How can people listening to today’s podcast, Jill Konrath, how can they get more meaning out of their life? What are some things that they can do to achieve more of what they want to achieve?

Jill Konrath: Let me just say, I think that the answer to that is individual. It’s like, what do we care about? What matters? You’ve spent a lot of time doing Lyme’s disease because you’ve lived with it. There are some people whose passion is with the environment. There are other people whose passion is with health-related issues or fitness or whatever. To me, it doesn’t matter what it is. What matters is that we throw ourselves into something and contribute to society and to our world to make it a better place. To stand back and go, “There’s nothing I can do.” Well, that’s not true. Getting involved is something.

Right now, for me, I’ve had to say to myself, I’m writing and I’m doing this, but what am I going to throw myself into besides writing? My goal is to help people feel that more is possible, but I have to have a concrete project. To me, what I believe is that I want people to vote. I want people to vote, and in specific, I want to get young people signed up to vote. I really do. I want to get them involved in the democracy that we have right now, so that they’re thinking about it and talking about it and going to the polls. Many of them right now are so frustrated. They think that the world is going to pot and what’s going to be here, and global warming, and they’re fighting what’s going on, and they’re concerned about their future. To me, getting young people involved is the one thing that I really want to do.

I sent my name in already this morning to the Civic Center, they’re out of California, and they put together programs for teachers to do, or for outsiders, or even high schoolers to do to get seniors in high school to vote. They register them in the high school, and it’s in every state. They tell you what the state laws are, and it’s like, “Well, this is excellent.” I saw a call for people in Minnesota who might be interested in doing that. I’ll do that. I want to get the young ones involved.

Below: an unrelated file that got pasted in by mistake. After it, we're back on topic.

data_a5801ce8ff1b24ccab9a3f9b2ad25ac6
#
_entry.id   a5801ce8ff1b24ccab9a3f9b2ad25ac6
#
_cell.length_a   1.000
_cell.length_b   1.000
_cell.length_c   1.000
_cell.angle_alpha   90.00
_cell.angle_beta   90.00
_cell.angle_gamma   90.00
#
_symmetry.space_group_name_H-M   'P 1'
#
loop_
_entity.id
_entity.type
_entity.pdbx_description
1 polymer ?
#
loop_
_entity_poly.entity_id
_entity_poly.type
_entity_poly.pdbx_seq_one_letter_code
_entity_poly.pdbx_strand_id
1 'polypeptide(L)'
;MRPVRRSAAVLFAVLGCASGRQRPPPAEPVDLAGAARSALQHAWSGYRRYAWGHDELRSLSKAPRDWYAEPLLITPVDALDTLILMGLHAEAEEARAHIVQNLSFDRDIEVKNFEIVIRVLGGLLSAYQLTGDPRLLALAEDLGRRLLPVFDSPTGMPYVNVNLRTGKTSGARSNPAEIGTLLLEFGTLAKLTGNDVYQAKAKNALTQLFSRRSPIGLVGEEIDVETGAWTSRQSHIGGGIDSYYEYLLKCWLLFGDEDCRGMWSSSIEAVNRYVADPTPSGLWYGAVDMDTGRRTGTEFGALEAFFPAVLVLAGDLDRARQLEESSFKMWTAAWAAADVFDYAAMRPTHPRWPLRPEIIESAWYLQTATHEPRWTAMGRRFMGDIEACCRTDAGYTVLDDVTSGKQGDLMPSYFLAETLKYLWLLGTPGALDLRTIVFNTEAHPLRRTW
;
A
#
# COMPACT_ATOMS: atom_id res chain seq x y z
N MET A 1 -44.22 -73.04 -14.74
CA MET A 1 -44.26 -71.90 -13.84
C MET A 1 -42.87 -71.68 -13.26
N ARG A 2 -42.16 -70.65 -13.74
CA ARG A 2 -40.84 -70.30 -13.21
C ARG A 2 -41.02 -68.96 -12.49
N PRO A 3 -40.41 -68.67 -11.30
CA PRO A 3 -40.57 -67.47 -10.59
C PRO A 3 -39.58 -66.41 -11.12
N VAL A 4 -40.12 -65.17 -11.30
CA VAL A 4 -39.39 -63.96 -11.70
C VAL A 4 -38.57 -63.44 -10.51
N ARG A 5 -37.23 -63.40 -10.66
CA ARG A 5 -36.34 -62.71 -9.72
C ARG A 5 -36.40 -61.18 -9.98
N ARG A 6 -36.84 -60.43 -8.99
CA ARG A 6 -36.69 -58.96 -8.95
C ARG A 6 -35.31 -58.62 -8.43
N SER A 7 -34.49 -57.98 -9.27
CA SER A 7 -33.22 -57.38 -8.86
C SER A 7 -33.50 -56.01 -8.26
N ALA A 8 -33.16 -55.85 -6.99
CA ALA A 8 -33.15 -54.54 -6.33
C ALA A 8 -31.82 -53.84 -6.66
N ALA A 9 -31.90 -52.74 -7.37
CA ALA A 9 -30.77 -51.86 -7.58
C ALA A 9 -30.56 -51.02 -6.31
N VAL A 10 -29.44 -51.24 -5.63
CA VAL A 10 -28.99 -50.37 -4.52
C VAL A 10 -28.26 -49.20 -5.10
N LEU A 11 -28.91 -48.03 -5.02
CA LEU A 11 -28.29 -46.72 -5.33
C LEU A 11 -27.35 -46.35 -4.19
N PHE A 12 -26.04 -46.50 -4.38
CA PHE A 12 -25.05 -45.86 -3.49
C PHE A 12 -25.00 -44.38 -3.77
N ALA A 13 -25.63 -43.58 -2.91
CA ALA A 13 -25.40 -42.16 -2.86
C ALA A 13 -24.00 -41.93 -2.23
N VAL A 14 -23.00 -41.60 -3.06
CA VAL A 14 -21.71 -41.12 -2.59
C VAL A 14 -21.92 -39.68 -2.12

Fred Diamond: When people say to me like, “I don’t even know what to do.” I say, “Just get a garbage bag and just go to a local park or a local street. Be safe when you do it, of course, but go pick up trash.” I always keep empty bags of trash. Even minimal, pick up a cup on the ground, is going to make a difference.

We talked today to Jill Konrath, she’s legendary in the sales world. You’ve actually helped so many people achieve greatness in sales and have direction and understand the sales process. I know we talked about that before. I don’t want to spend the whole time genuflecting, but I understand the lessons you’ve shared in your books and your speaking is fabulous. I’m really excited about where you’re going right now, just to help people see the possibility of anything, of something valuable, making people happier, making the world a better place. We’re at this time in our history, it’s amazing that here is where we are in our history, and there’s so many things that need to be fixed all around the globe. I’m sure that people will take some of the lessons from this particular show. I’m glad to hear that you’re doing that.

Jill Konrath, you’ve given us so many great ideas. Give us one final thought or something actionable that people listening to today’s podcast or reading the transcript can do right now to take their life or their sales career to the next level.

Jill Konrath: That’s a tough one. It makes me feel like I should be profound, which is not my typical way of being. You mentioned, can I do it? The question I’ve always asked is, how can I? I often would say, “Oh God, who am I to do anything? But how can I contribute to this? Or how can I make a difference in this area?” Leads me in a whole different direction. It makes me become curious about what are other ways? I open my mind up to looking around and there’s other groups, other information, and then I start seeing where I fit in the ‘how can I’. I would invite people, let’s not say, can I? But how can I?

Fred Diamond: It’s very powerful stuff. Once again, I want to thank Jill Konrath. My name is Fred Diamond, and this is the Sales Game Changers Podcast.

Transcribed by Mariana Badillo